This is the first Easter I will be spending apart from my family, without going to church, and without any sort of recognition whatsoever. I will miss seeing my relatives and enjoying their company, but I just didn’t want to do the traveling and have to say “no” ten times to invites to multiple masses, a special Saturday night religious ceremony my family has at dinner, and prayer times. To my family, the point of Easter was not chocolate, ham dinners, bunnies, nor eggs. It was always about Jesus’ death and resurrection. We were always very devoted and serious Christians. And easter used to be my favorite church holiday of the whole year.

I was raised semi-Catholic (never confirmed), and always kept one toe in the Roman Catholic pool. I would visit mass with my mother when she invited me, and my favorite service of any denomination was always the annual Easter vigil mass on Saturday nights (which is going on as I type this now). The late-into-the-night, 5-hour-long service was the high-point of my spiritual year. I memorized the songs as a child, knew the rhythm of the readings by the time I was a teen, and loved every single second. When other kids would be bored and restless, I was excited, attentive, and involved. And I wasn’t even Catholic!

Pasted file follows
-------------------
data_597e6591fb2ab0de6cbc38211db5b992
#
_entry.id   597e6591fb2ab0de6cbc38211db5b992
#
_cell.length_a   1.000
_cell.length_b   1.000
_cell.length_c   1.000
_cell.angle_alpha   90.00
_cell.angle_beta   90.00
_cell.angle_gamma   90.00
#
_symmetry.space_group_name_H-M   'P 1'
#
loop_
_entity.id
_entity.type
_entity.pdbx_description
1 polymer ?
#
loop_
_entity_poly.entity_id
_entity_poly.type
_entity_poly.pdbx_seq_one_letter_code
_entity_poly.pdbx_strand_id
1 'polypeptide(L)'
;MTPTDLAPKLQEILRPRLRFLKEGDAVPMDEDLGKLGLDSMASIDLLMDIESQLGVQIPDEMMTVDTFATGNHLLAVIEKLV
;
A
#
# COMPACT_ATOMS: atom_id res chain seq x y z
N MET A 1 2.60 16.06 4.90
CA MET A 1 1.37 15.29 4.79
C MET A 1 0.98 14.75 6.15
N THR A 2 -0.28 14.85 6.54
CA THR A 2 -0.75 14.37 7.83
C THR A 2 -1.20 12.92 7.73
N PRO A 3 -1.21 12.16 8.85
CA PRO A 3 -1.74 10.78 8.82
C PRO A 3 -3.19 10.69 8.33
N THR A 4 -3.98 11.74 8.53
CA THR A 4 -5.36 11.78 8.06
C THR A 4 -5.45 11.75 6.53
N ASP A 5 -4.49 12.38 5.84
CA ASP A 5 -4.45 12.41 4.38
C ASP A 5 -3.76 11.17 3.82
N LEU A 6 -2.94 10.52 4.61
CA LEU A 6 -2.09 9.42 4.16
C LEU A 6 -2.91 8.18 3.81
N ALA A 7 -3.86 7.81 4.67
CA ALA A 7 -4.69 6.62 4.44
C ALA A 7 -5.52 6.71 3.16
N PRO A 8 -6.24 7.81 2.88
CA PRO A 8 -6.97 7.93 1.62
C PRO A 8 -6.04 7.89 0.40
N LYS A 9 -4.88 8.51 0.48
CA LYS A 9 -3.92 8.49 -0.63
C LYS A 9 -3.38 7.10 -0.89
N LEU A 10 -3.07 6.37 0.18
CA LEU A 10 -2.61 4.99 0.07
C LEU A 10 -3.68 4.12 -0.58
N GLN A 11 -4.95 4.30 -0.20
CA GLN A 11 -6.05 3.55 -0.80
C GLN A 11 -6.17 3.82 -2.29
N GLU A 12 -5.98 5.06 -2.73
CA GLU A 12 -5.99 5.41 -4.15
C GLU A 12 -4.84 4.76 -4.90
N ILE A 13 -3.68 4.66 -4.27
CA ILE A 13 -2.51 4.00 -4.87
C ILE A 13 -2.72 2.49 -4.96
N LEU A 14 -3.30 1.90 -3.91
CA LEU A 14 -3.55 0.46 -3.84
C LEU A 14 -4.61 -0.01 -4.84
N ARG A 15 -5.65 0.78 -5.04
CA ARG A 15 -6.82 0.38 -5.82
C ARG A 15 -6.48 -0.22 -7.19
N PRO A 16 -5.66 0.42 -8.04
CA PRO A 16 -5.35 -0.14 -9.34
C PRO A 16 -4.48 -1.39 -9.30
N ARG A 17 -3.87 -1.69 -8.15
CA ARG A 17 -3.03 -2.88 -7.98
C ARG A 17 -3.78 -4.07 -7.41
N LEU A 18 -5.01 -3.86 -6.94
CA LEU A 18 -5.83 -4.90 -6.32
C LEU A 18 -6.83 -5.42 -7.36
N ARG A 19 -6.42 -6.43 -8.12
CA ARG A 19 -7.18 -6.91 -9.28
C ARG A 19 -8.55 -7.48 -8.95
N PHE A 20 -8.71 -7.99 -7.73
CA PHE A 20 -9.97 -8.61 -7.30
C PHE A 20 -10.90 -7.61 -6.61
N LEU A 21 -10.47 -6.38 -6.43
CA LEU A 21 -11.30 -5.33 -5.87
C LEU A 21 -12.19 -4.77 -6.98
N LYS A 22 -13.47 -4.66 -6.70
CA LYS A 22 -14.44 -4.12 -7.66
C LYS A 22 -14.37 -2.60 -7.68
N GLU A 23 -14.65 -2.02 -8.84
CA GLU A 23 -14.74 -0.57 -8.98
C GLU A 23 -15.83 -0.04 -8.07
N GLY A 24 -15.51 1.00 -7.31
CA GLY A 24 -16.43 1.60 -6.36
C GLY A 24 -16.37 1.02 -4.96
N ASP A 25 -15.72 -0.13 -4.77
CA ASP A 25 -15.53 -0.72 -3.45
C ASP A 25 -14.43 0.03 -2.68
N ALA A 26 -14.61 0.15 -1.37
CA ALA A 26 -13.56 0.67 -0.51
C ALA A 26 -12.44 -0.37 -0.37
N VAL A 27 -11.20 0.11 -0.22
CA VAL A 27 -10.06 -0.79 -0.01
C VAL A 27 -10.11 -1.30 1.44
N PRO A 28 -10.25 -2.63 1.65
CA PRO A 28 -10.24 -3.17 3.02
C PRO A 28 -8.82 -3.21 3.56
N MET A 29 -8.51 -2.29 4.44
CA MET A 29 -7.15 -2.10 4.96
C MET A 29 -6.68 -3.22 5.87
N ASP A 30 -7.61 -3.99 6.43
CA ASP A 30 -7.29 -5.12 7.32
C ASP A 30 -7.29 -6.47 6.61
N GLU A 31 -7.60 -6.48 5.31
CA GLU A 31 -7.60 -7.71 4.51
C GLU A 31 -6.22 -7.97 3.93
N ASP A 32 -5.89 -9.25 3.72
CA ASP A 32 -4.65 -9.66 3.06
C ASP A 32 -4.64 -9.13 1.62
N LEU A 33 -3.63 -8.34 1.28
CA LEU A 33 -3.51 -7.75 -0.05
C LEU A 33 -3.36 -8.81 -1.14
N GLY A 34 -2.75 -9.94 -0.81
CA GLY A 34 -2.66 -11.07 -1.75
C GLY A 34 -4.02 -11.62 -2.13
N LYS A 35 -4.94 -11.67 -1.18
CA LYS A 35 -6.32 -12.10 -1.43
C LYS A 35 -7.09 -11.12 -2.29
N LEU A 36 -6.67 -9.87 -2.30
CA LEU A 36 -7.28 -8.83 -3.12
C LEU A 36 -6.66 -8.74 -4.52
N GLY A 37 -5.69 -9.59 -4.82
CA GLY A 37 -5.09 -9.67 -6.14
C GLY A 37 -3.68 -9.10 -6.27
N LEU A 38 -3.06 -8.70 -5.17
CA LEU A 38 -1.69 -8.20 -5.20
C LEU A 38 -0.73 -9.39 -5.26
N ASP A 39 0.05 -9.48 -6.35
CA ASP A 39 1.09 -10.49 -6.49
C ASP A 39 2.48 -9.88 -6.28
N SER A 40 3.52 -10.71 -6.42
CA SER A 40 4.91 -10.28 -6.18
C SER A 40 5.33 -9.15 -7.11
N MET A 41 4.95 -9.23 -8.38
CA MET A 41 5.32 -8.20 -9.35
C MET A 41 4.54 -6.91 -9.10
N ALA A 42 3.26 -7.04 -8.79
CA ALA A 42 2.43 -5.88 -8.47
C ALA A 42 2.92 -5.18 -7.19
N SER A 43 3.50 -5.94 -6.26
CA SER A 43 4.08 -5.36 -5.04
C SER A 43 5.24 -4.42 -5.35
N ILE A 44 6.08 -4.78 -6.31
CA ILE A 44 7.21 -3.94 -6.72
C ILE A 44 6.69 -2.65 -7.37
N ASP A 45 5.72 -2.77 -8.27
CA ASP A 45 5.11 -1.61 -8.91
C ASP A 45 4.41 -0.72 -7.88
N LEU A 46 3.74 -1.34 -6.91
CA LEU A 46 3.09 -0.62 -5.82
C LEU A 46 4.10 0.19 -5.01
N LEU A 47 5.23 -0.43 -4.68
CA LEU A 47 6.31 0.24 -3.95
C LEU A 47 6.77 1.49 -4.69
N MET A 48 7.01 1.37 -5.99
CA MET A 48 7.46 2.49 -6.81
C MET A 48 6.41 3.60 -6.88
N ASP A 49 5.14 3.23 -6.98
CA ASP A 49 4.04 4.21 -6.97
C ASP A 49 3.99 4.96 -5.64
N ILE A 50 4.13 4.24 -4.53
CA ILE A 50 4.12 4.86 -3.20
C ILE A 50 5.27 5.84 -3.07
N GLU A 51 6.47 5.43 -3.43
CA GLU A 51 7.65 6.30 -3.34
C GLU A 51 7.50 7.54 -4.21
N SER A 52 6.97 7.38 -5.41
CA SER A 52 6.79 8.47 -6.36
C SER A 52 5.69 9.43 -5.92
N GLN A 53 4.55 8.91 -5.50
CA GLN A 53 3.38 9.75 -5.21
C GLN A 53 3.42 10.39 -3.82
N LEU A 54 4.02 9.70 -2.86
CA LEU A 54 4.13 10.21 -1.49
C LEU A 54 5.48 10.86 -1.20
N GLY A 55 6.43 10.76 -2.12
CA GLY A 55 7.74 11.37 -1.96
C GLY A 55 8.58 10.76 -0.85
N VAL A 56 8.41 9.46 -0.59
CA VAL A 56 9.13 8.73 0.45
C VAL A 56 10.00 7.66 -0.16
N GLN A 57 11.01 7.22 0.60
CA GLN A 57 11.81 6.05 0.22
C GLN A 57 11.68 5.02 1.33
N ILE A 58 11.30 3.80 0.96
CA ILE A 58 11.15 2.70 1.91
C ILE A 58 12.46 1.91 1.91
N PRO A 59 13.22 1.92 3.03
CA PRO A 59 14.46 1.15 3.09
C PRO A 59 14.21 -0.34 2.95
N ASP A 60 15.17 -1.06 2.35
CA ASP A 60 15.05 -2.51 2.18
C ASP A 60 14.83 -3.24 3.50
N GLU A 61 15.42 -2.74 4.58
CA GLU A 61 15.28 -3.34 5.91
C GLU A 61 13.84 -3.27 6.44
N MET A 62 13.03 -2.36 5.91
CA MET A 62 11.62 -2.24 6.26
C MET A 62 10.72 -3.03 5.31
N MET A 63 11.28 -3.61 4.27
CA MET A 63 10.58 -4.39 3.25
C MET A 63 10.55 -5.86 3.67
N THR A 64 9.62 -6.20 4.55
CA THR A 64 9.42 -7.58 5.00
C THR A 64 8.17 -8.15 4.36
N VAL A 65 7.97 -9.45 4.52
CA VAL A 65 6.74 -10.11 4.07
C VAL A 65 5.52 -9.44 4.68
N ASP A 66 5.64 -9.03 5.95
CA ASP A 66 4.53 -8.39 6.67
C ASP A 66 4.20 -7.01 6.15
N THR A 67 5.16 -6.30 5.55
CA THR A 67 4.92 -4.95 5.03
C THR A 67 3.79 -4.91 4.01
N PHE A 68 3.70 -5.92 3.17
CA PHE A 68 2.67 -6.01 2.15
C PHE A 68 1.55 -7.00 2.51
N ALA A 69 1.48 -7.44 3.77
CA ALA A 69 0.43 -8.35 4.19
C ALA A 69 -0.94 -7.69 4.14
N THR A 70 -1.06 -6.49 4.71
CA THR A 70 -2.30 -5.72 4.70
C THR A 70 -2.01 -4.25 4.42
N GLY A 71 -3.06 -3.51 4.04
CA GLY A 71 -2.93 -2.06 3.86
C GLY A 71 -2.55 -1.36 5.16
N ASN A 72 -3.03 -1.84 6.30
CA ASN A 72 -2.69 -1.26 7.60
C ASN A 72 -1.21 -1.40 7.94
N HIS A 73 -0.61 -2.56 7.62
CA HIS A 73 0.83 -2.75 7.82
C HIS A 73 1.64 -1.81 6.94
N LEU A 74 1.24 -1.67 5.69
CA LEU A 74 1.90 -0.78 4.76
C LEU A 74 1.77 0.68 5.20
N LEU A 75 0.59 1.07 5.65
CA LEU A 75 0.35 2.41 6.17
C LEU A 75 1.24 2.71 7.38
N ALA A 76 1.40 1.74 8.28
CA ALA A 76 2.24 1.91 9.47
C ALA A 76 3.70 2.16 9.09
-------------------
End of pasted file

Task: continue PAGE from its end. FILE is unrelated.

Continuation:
There was a magic in the darkness of the sanctuary, a ripple of excitement when the candles were lit, and a thrumming thrill that flooded the entire church when the gospel readings were read, the lights came on, and the ecstatic songs of praise would ring out. I lived for those moments. I felt so at home, so fulfilled spiritually.

I miss how I felt there while following the readings in the missal, singing harmonies to words I would hum year-round, and clapping and shouting along as the parish praised the resurrection of the messiah. I miss emotions. I miss feeling a part of something that thrilling, uniting and predictable.

Emotions are the driving force in Christianity. Whether it be guilt, joy, peace, anxiety, love, rage… these emotions fuel the actions and decisions of a religious person. They are the proof that what you’re doing is real and righteous. The thrills of the vigil mass were what proved to me that God’s spirit was there–that Jesus was present with us. I know today that emotion proves nothing, but I miss the simplicity of my life when I believed what I felt inside made it all true. Now, it’s up to my mind, reason, and objective observation to show me what may or may not be valid and real. Ignorance was bliss, and this is my very first year without the bliss.